“My husband and I hadn’t done any research on bonding issues, and once I held my daughter, all worry melted away. We facilitated bonding by what came naturally: holding her, singing to her, touching her, talking with her and cuddling her. Of course, we fed, changed and burped her too. Many books say that you shouldn’t pick up your baby every time she cries, lest she become spoiled. But when our daughter cried, we went to her. We felt it was important to let her know that we would meet her needs consistently. We quickly learned that our daughter doesn’t cry for no reason, and once we figured out what her need was (and met it) then the tears would stop. Our efforts have truly paid off: our girl is very happy, amiable and peaceful.” —Aaryn Belfer
“When I got a call saying that there was a baby available, the due date was just days away, and it was a boy, I was worried. How would I bond? Could I be the single mother of a boy? On the plane to Hawaii, I was happy, but anxious. After we left the hospital, we were alone in a hotel room for about 10 days, and it was there we really bonded. I gave him lots of kisses when bathing, feeding, and cuddling him. I talked to him constantly. I read to him. I told him I loved him about one hundred times a day. Two years later, he loves to hug and give kisses!” —Sharon Werhel, King of Prussia, PA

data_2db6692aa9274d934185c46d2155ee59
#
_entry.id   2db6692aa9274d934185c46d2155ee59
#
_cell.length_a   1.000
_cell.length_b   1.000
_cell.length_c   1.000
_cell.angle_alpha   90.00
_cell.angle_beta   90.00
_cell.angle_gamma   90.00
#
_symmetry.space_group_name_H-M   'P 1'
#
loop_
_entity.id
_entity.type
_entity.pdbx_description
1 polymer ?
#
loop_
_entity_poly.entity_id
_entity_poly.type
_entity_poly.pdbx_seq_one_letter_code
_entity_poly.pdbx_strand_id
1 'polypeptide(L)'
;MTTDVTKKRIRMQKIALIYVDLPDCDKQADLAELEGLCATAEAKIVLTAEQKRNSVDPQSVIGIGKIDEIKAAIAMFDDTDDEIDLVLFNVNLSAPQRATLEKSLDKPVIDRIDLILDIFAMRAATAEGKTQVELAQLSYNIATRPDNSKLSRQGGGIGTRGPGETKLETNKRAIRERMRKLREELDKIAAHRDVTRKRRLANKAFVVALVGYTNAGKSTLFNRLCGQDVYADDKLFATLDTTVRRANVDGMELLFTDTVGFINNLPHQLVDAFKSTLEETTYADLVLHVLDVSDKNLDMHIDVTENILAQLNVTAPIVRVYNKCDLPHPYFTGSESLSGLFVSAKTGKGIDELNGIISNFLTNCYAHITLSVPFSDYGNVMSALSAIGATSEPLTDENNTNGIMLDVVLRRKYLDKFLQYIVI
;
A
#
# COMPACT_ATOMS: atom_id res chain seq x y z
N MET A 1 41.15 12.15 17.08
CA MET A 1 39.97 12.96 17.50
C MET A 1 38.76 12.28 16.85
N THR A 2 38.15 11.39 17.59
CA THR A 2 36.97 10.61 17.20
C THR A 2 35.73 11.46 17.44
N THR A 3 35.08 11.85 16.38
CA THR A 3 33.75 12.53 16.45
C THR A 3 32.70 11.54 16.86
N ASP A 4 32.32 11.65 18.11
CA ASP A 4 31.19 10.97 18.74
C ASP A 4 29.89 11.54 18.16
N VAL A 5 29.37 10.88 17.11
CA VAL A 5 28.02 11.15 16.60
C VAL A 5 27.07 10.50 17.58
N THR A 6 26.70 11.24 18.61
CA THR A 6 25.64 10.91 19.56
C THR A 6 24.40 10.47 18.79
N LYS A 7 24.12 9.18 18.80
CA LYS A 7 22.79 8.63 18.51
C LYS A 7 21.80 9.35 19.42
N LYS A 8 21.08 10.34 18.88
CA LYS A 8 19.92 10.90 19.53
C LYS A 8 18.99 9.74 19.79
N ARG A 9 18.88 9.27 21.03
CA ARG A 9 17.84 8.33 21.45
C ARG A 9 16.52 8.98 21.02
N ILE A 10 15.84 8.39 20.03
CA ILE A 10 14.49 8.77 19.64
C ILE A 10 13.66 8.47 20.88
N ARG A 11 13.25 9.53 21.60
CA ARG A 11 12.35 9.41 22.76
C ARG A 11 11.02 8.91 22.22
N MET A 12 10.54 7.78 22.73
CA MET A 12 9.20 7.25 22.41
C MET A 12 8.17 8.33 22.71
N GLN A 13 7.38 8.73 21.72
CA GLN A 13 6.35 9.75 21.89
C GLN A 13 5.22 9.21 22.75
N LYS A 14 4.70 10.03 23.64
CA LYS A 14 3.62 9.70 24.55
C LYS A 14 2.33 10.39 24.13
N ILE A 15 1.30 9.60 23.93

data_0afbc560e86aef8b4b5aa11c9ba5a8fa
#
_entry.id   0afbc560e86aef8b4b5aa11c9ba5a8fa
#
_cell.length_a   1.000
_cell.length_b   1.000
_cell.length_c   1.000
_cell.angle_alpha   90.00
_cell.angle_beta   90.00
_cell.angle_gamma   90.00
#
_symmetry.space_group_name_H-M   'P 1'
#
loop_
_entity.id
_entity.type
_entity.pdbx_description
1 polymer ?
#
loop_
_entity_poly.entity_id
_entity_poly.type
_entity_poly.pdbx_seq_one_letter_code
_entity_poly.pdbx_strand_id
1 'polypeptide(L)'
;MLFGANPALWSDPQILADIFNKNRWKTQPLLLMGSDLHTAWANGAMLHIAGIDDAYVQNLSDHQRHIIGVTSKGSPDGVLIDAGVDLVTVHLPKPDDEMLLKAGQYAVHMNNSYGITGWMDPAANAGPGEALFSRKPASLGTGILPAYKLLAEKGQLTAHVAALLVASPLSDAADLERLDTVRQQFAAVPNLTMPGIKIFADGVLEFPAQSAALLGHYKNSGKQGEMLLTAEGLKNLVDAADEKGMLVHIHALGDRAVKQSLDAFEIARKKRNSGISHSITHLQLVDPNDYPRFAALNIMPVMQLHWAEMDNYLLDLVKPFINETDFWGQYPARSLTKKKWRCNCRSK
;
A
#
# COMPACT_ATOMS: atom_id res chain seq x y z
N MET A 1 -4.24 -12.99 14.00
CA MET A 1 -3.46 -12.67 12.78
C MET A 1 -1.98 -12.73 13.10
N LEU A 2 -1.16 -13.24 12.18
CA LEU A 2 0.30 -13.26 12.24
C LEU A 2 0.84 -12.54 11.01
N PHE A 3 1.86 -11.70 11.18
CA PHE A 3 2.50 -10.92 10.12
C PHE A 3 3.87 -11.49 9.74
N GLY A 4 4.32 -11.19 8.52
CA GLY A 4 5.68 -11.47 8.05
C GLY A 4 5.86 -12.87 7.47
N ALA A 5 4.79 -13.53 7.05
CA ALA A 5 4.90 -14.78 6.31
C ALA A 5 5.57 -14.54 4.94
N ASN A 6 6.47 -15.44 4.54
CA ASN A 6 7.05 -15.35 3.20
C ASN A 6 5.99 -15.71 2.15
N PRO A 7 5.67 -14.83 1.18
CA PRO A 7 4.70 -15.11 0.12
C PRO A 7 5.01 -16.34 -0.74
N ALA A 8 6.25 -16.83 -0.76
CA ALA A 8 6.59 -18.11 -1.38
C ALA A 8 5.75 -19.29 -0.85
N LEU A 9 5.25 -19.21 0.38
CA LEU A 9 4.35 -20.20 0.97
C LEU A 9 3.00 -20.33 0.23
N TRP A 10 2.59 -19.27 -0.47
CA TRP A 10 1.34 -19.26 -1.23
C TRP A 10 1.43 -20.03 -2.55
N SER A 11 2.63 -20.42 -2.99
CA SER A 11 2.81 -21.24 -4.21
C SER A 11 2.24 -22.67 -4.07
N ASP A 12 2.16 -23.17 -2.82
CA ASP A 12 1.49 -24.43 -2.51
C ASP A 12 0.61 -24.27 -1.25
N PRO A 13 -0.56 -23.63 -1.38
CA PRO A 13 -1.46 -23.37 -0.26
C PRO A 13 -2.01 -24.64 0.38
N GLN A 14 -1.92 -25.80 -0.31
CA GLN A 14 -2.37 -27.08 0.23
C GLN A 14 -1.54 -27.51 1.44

“While we were making plans to adopt internationally, our agency called to tell us about a birth mother who lived nearby. Although we had decided against domestic adoption, mostly due to ignorance, we felt compelled to pursue this. Caleb’s birth mother chose us the next day, and Caleb was born the day after. We had less than two days to prepare to be parents, so we relied heavily on our instincts. We made sure Caleb was in a soothing environment. I fed Caleb close to me, and rarely let others feed him. I bathed with Caleb, sang, made eye contact, the things that every healthy mom does with her baby. We did what felt right and kept our home our sanctuary.” —Christine Jorgens, Kaikua, Hawaii
“We were very fortunate to spend spent a great deal of time with our daughter’s birth parents before her birth. She was first placed in foster care, where we visited her frequently so that by the time she came home, we had bonded already. To help her become comfortable in her new surroundings, we brought familiar items like blankets, toys and clothes home from her foster home. We kept bottles, diapers, lotions and soaps, formula, and—most importantly routine the same. We had little difficulty with our daughter’s transition into our home.” —Lisa Sprink